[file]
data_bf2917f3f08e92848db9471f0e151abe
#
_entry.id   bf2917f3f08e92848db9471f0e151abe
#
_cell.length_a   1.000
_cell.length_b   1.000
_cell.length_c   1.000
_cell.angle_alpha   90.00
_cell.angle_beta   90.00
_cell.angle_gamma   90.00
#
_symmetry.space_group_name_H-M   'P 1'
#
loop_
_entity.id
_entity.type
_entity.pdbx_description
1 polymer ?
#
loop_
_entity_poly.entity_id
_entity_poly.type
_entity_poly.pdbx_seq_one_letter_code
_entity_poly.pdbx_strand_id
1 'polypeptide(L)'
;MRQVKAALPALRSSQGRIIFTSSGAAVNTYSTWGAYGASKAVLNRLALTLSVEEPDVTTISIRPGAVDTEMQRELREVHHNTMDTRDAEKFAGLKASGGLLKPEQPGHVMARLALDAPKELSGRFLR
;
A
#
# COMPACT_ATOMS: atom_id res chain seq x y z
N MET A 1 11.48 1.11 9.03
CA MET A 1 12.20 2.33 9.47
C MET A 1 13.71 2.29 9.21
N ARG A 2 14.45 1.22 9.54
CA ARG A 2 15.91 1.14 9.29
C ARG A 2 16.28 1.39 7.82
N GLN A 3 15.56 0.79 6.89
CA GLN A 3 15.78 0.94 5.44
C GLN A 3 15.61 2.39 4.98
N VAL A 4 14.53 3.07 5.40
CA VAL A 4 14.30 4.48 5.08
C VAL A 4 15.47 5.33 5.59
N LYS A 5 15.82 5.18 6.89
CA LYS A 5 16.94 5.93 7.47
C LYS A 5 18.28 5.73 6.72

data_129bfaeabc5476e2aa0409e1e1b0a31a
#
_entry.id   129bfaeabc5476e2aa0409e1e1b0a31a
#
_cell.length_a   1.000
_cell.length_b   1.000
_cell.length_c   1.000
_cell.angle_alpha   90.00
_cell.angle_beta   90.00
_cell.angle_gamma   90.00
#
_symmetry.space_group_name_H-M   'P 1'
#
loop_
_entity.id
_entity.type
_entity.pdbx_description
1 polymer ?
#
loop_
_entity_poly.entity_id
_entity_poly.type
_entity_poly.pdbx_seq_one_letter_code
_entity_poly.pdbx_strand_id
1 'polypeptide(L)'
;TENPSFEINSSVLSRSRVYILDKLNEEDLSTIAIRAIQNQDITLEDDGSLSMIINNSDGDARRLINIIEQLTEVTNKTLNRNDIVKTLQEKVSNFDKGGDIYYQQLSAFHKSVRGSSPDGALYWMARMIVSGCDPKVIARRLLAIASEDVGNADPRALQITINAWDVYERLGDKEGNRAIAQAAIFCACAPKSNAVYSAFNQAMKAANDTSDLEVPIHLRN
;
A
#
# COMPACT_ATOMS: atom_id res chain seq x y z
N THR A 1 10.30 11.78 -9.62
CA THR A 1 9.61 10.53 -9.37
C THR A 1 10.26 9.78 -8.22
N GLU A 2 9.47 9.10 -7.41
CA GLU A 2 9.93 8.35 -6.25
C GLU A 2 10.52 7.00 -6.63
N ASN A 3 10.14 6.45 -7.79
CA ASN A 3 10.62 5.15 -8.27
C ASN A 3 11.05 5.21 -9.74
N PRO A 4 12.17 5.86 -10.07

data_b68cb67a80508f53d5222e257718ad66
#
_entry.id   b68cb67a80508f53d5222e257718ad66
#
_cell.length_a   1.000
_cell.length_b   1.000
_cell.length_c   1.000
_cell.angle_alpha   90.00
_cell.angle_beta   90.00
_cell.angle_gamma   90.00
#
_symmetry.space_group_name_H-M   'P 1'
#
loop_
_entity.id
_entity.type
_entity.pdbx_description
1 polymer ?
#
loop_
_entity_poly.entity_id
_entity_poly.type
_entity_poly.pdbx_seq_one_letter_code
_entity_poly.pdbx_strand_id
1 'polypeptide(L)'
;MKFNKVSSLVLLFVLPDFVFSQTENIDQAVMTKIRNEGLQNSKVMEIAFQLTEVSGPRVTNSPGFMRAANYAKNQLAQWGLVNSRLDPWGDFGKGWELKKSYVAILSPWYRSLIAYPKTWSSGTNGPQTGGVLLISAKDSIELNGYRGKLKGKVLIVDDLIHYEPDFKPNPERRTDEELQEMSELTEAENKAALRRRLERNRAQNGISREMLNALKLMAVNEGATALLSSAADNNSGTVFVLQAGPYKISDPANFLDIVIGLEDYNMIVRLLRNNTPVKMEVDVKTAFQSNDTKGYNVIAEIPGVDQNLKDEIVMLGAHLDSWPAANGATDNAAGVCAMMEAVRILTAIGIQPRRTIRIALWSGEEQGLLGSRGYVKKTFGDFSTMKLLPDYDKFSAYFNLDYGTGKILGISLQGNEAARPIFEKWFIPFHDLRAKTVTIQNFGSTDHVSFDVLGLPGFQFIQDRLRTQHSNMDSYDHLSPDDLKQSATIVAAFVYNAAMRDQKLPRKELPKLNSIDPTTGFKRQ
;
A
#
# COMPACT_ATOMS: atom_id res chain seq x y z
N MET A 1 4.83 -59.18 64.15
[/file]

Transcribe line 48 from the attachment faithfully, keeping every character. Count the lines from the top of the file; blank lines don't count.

_entry.id   129bfaeabc5476e2aa0409e1e1b0a31a